Skillz For Life


skillz for life

SKILLZ for Life initiative sponsored by The ExxonMobil Foundation, launched in 2015. The initiative is implemented by SO Nigeria, in partnership with Grass Root Soccer, a South Africa based NGO.

This ground-breaking programme utilizes the power of sports (football) and a specially adapted curriculum to provide malaria and HIV/AIDS education, voluntary counselling and testing (VCT) and services to people with intellectual disabilities (ID), their families and communities.

Implementation has occurred in the South West, South South, South East and North Central geo-political regions of Nigeria with impact of over 400 coaches trained, and more than 8000 graduated participants from the initiative. Currently on target to reach an additional 2,000+ people with ID in the North West, and parts of the North Central region yet to be reached.

The project’s curriculum is reviewed annually using feedback and Monitoring & Evaluation findings, to ensure that health information is designed according to the needs, comprehension levels, best practices and peculiarities of implementation regions.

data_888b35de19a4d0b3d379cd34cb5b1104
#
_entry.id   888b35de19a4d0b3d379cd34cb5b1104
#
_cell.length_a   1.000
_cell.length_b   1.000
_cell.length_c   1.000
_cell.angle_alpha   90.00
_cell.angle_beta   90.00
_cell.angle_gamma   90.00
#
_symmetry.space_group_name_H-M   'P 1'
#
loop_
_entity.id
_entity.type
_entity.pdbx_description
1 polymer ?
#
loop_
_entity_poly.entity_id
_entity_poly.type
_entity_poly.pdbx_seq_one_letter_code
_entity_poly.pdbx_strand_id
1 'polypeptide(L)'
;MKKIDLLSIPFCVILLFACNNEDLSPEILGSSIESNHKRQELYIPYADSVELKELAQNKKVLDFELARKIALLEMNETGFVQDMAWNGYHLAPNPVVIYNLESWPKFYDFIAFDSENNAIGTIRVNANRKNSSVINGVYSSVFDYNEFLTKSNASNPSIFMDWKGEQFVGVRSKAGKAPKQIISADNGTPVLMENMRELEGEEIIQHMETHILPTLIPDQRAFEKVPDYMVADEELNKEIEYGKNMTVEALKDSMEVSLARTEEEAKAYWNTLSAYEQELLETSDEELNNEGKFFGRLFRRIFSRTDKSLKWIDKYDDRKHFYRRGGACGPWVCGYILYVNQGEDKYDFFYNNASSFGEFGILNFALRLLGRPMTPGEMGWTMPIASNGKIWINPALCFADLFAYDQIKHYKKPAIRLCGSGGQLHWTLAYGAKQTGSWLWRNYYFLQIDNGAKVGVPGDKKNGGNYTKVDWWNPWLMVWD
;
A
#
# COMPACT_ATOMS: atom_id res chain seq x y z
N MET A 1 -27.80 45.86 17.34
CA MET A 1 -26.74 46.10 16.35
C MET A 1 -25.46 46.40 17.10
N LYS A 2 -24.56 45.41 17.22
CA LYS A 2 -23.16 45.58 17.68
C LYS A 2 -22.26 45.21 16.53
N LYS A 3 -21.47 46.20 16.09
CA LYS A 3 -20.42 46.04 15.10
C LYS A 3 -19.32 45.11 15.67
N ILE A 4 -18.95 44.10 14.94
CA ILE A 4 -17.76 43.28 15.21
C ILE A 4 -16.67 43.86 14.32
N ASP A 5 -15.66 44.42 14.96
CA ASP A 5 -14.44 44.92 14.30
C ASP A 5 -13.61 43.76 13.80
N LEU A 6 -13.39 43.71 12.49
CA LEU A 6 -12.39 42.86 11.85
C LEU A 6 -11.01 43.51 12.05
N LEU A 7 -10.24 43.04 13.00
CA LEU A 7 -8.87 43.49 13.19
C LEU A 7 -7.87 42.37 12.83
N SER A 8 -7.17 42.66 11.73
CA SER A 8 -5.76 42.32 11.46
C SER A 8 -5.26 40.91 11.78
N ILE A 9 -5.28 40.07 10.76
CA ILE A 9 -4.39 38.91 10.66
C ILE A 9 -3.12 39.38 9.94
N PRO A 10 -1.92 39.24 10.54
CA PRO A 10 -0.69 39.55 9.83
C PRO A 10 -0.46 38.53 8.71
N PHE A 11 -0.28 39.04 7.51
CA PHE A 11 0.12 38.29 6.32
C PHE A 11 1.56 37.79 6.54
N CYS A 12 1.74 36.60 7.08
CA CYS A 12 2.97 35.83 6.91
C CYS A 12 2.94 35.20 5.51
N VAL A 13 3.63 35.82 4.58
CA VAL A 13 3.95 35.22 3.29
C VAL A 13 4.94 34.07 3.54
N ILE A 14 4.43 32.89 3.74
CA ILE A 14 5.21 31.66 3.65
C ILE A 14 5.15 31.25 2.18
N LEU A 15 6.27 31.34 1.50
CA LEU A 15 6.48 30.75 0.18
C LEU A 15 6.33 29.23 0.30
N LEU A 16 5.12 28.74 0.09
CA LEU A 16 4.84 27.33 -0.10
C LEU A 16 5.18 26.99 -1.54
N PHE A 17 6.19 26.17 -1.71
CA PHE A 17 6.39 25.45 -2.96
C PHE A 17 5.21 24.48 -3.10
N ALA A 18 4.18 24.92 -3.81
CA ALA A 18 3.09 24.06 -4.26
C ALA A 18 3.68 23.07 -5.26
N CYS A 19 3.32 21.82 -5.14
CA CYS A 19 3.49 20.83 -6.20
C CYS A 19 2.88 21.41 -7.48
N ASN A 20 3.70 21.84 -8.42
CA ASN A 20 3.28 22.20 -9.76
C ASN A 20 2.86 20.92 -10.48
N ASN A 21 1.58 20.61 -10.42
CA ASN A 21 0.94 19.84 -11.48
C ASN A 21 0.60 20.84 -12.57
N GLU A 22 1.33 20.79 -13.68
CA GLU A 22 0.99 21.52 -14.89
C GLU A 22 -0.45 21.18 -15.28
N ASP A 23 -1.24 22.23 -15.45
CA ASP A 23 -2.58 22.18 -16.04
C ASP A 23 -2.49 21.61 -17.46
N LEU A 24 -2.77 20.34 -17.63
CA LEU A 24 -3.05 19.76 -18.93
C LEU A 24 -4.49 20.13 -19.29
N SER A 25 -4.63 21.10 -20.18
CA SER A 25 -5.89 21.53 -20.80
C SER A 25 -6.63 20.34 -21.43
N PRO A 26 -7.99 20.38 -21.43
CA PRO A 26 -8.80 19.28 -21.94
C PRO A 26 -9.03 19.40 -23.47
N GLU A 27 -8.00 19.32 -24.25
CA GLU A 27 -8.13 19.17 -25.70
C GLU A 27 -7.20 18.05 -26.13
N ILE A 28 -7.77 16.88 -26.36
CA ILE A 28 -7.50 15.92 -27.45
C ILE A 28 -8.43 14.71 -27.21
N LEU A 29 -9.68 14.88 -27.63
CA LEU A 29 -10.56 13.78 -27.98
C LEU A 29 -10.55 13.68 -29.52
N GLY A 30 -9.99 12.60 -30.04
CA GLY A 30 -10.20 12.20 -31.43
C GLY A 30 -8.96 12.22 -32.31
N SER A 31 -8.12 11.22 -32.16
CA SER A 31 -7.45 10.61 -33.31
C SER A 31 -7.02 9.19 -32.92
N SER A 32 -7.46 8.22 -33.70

The initiative has greatly impacted the lives of people with intellectual disabilities, coaches, family members and communities.


Using football as the medium, the project provides education, awareness and delivery of prevention tools and services to SO Nigeria athletes, their families and communities by scaling and refining the lessons learned and best practices from successive implementation of the initiative.


SO Nigeria has established relationships with Red Cross, UNICEF, Ministry of Health Nigeria, Malaria No More, Society For Family Health (SFH), Africare, Lions International, Youth Empowerment Development Initiative (YEDI), Peace Corps, Chamagne Foundation, Mission 5000 Plus, Development for Africa, Lagos University Teaching Hospital, Kids & Teens Resource Centre (K&TRC), Hope For Family Development Initiative, Lagos State Ministry of Health, Family Care Africa, and Royal Heritage Health Foundation.


  • World Health Malaria and AIDs days 2015, 2016, 2017 and 2018. Over 3000 people have attended these health forums. VCTs were carried out,
    mosquito nets distributed, and drugs given to those who tested positive to malaria while those who tested positive to HIV were counselled and
    referred for further treatment.


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